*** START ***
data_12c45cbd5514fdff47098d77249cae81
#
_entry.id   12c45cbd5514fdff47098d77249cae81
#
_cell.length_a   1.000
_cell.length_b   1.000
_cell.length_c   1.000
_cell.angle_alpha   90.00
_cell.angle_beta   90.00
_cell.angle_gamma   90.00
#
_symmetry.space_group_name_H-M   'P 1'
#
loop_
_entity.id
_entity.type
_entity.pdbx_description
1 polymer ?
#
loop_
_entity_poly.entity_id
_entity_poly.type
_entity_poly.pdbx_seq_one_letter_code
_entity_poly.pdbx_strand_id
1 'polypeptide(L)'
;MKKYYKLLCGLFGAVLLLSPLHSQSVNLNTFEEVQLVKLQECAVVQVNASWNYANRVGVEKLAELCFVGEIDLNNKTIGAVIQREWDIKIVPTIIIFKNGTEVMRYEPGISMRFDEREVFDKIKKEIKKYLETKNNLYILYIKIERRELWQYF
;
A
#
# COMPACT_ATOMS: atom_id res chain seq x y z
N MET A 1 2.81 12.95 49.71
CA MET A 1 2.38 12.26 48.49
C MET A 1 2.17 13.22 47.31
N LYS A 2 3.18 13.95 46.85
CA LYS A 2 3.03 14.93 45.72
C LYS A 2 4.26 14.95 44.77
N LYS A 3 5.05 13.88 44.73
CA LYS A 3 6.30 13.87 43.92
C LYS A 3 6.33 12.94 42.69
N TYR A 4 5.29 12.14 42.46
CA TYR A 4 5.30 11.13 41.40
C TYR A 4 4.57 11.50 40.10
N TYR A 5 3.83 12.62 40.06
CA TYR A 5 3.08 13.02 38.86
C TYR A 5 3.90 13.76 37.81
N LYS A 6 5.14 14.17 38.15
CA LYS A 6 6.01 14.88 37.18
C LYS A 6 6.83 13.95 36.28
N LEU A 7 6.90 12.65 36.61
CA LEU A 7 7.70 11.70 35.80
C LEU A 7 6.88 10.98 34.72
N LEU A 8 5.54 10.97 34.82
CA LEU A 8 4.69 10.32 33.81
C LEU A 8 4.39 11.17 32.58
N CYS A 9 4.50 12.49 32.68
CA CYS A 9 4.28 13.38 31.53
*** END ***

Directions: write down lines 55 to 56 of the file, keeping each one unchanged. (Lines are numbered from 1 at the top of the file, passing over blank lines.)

N CYS A 9 4.50 12.49 32.68
CA CYS A 9 4.28 13.38 31.53